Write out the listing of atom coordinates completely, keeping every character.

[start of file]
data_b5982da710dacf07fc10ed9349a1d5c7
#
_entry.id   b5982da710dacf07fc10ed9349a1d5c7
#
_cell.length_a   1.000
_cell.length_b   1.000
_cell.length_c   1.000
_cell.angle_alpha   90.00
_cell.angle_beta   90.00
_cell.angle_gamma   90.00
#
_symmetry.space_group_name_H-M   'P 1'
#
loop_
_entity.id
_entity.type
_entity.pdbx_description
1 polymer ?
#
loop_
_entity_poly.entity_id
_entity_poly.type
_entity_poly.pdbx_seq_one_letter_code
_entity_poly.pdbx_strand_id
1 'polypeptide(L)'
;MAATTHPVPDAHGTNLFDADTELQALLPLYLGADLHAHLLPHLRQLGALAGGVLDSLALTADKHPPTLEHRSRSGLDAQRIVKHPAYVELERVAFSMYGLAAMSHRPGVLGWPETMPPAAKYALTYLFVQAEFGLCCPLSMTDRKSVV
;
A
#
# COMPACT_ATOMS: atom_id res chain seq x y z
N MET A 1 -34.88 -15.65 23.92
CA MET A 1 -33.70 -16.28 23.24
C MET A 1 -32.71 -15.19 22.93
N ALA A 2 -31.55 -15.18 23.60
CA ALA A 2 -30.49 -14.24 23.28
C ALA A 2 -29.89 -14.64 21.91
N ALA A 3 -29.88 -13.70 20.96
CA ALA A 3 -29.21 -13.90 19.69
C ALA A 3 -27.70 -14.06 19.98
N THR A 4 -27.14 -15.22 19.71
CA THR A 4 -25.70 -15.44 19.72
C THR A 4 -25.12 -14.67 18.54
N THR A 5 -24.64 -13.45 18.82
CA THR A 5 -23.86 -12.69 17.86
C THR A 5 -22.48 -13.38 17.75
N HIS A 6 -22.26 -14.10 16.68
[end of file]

data_b5982da710dacf07fc10ed9349a1d5c7
#
_entry.id   b5982da710dacf07fc10ed9349a1d5c7
#
_cell.length_a   1.000
_cell.length_b   1.000
_cell.length_c   1.000
_cell.angle_alpha   90.00
_cell.angle_beta   90.00
_cell.angle_gamma   90.00
#
_symmetry.space_group_name_H-M   'P 1'
#
loop_
_entity.id
_entity.type
_entity.pdbx_description
1 polymer ?
#
loop_
_entity_poly.entity_id
_entity_poly.type
_entity_poly.pdbx_seq_one_letter_code
_entity_poly.pdbx_strand_id
1 'polypeptide(L)'
;MAATTHPVPDAHGTNLFDADTELQALLPLYLGADLHAHLLPHLRQLGALAGGVLDSLALTADKHPPTLEHRSRSGLDAQRIVKHPAYVELERVAFSMYGLAAMSHRPGVLGWPETMPPAAKYALTYLFVQAEFGLCCPLSMTDRKSVV
;
A
#
# COMPACT_ATOMS: atom_id res chain seq x y z
N MET A 1 -34.88 -15.65 23.92
CA MET A 1 -33.70 -16.28 23.24
C MET A 1 -32.71 -15.19 22.93
N ALA A 2 -31.55 -15.18 23.60
CA ALA A 2 -30.49 -14.24 23.28
C ALA A 2 -29.89 -14.64 21.91
N ALA A 3 -29.88 -13.70 20.96
CA ALA A 3 -29.21 -13.90 19.69
C ALA A 3 -27.70 -14.06 19.98
N THR A 4 -27.14 -15.22 19.71
CA THR A 4 -25.70 -15.44 19.72
C THR A 4 -25.12 -14.67 18.54
N THR A 5 -24.64 -13.45 18.82
CA THR A 5 -23.86 -12.69 17.86
C THR A 5 -22.48 -13.38 17.75
N HIS A 6 -22.26 -14.10 16.68